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Friday, 12 June 2015

Review: She Stoops to Conquer fails to conquer the audience

She Stoops to Conquer, by Oliver Goldsmith
Directed by Martha Henry
Designed by Douglas Paraschuk (set), Charlotte Dean (costumes), Louise Guinard (lighting), Todd Charlton (sound / composer)

Maeve Beaty as Kate Hardcastle.
Photo by David Hou

"What just happened?" one wonders, as the curtain falls on the opening performance of She Stoops to Conquer last Thursday night.  

The restoration comedy by Oliver Goldsmith is one of the most popular from that period, it has been re-staged at Stratford three times previously.  It is a charming piece about class and hypocrisy, set in a time of elegant fashion (for the upper class) when playwrights and audiences were rebelling against the melodramatic sentimentality that had been the norm upon their stages.  Goldsmith's play even begins with a prologue suggesting that his play is meant to resurrect the dying muse of comedy (Thalia, in case anyone cares).

Unfortunately the production was only able to conjure up the muse of mild amusement (Charmian?) at best; at worst, the muse of indifference (Meh).  The pace was slow, some scenery was chewed but most telling of all - no opening night standing ovation. In recent years at Stratford the standing-O has become the norm rather than the exception - especially on opening nights - so the lack of one is something close to devastating.

But why? The play, the director, the cast, the costumes, the set - all promising foundations, and yet the production cannot bear up.
L-R: Karack Osborn as Tony Lumpkin, Lucy Peacock as Mrs. Dorothy Hardcastle,
Andre Morin as Diggory and Sara Farb as Constance. Photo by David Hou.

Perhaps it is because we have seen Lucy Peacock play the overbearing, overly hysterical mother-figure before (last year's Hay Fever, for instance), as well as Joseph Ziegler as the befuddled father. They are undoubtedly good at it, and while it must be nice for them to have a break from the intensity that is Anne Frank's story, one gets the feeling that this is nothing new for either of them.
Perhaps it it because the resolution between Kate and young Marlowe is less satisfactory as played by Maeve Beaty and Brad Hodder. Mr. Hodder is most believable as the haughty Marlowe, not the timid Marlowe. His performance lacks the credibility of the newly humbled and reformed, and yet the clever Kate (delightfully played by Ms. Beaty) still falls for this hypocritical dolt. It is hard for the audience to celebrate their matrimonial joy.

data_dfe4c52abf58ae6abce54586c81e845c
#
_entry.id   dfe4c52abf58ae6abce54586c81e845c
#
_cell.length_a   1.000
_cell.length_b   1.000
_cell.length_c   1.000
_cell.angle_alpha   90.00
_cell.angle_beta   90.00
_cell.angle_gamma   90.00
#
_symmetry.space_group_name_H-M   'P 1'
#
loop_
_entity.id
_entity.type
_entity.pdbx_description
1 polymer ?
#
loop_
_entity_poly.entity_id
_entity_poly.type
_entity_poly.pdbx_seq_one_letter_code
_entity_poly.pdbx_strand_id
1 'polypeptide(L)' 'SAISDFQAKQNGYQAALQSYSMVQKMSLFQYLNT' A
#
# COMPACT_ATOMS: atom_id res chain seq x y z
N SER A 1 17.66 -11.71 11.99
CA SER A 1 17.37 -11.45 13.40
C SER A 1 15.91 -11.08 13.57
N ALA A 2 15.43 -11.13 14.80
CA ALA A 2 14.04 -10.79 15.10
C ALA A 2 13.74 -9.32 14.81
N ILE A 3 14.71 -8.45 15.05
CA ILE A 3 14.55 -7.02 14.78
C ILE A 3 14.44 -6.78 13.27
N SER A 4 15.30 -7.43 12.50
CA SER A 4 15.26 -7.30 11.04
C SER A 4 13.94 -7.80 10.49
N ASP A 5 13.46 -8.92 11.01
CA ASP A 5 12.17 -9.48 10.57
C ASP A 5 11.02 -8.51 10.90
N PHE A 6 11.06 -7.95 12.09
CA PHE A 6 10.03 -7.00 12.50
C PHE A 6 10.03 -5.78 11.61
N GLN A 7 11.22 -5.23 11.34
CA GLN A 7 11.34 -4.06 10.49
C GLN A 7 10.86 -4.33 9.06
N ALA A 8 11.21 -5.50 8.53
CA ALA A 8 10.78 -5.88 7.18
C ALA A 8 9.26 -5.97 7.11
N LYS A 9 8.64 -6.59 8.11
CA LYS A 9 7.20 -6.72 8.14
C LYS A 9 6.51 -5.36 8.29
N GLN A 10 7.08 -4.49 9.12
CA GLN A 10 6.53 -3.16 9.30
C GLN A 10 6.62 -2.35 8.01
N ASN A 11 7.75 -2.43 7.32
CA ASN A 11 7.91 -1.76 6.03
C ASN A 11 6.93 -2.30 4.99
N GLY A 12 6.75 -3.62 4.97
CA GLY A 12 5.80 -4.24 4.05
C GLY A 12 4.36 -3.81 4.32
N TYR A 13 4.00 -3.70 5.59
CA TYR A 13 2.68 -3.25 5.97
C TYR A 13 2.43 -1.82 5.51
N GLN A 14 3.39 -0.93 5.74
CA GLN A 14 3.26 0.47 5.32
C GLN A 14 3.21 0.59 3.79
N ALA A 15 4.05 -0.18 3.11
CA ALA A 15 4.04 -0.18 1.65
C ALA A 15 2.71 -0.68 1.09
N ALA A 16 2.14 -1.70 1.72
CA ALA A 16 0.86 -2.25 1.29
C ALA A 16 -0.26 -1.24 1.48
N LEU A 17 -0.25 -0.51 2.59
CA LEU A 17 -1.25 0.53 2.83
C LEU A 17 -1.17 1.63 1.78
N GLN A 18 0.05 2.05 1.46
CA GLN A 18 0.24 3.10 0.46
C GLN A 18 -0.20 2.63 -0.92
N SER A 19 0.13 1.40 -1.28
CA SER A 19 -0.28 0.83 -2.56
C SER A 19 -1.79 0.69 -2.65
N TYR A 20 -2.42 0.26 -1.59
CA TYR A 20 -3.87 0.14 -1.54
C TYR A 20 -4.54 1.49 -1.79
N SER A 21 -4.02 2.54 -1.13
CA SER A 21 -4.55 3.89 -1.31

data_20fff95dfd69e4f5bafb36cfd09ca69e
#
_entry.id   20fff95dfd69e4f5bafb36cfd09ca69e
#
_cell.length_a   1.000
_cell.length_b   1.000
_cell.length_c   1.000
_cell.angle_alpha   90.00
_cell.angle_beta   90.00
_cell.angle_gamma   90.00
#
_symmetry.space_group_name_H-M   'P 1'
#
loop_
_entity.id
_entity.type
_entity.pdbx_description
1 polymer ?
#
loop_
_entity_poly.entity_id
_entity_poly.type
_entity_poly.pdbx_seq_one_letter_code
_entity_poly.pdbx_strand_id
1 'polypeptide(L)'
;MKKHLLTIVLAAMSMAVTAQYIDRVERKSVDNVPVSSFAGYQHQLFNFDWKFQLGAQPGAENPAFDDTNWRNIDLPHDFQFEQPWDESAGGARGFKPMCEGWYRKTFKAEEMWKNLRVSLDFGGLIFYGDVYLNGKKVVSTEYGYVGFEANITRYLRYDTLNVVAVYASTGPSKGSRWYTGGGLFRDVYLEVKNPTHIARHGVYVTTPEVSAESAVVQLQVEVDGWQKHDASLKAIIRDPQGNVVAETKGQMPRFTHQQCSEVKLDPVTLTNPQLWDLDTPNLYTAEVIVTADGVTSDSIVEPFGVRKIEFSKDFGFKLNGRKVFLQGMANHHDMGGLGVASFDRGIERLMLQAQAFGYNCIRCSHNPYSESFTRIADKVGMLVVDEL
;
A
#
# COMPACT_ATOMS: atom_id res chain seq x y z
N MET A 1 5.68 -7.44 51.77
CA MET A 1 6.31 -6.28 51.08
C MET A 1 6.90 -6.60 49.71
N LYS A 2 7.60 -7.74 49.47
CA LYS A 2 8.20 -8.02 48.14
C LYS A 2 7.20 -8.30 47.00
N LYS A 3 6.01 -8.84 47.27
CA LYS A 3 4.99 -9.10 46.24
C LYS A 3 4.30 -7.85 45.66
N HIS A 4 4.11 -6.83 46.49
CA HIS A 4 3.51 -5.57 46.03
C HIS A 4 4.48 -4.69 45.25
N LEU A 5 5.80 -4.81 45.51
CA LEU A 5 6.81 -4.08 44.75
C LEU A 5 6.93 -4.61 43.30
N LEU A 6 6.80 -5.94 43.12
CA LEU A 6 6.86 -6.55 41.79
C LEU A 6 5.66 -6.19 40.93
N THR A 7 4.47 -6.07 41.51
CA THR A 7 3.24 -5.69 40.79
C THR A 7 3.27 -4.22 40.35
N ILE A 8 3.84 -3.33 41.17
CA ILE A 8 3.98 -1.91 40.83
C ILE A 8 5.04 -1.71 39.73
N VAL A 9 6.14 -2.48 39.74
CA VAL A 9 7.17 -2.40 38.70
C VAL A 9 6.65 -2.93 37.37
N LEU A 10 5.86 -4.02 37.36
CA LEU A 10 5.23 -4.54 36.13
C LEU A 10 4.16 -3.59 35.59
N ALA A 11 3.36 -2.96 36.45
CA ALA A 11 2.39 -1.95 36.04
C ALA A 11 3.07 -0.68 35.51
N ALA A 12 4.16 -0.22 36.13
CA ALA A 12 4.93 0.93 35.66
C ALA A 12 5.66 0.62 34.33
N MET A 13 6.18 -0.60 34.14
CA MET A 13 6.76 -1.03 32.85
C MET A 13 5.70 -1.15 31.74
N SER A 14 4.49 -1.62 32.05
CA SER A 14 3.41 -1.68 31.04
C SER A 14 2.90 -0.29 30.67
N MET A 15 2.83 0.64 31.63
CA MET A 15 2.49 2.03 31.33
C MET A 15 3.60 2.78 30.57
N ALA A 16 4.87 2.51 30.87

Perhaps it is because one finds themselves drawn to the character of Tony Lumpkin, as played by Karack Osborn. Tony is a lout full of spleen and mischief and is clearly not meant to be the hero of the play but Mr. Osborn commands the audience's attention in a way his co-stars do not, and therefore Tony is the character one roots for, not Marlow.  I would not call his performance upstaging, either - Sara Farb as his squabbling cousin Constance does her best to keep up with him, but where Mr. Osborn is assertive, Ms. Farb is shrill. Most strange.  Just as strange is that Tyrone Savage, playing the lead in the subplot, does so with far more sincerity than the other romantic lead.
L-R: Brad Hodder as Young Marlow, Nigel Bennet as Sir Charles Marlow,
and Joseph Ziegler as Mr. Richard Hardcastle. Photo by David Hou.
Perhaps it was because the production's best laughs came from the antics and looks of those without many lines - Gareth Potter, Andre Morin, Paul Rowe and Lally Cadeau. Cast as the dimwitted, untrained servants, Misters Potter Morin and Rowe form a background comic trio who eagerly try to impress their boss and guests and fail miserably at every turn but succeed in keeping the audience in stitches; Ms. Cadeau plays the housekeeper / maid to perfection - professional in every way, only sharing her eye-rolling derision with the audience, appreciative of something genuinely funny.

I confess, I have not figured what it was that kept myself and rest of the audience from rolling in the aisles. The play reads funnier and more quickly than played, and it is still relevant - the terms are now "1%" and "working poor" instead of upper and lower class, but it should still tweak some feeling of recognition with modern audiences. Alas, I fear Thalia must allow Chris Abraham's Shrew to play her physician in this case.

She Stoops to Conquer continues in repertory at the Avon Theatre until October 10th.


Karack Osborn as Tony Lumpkin.
Photo by David Hou.

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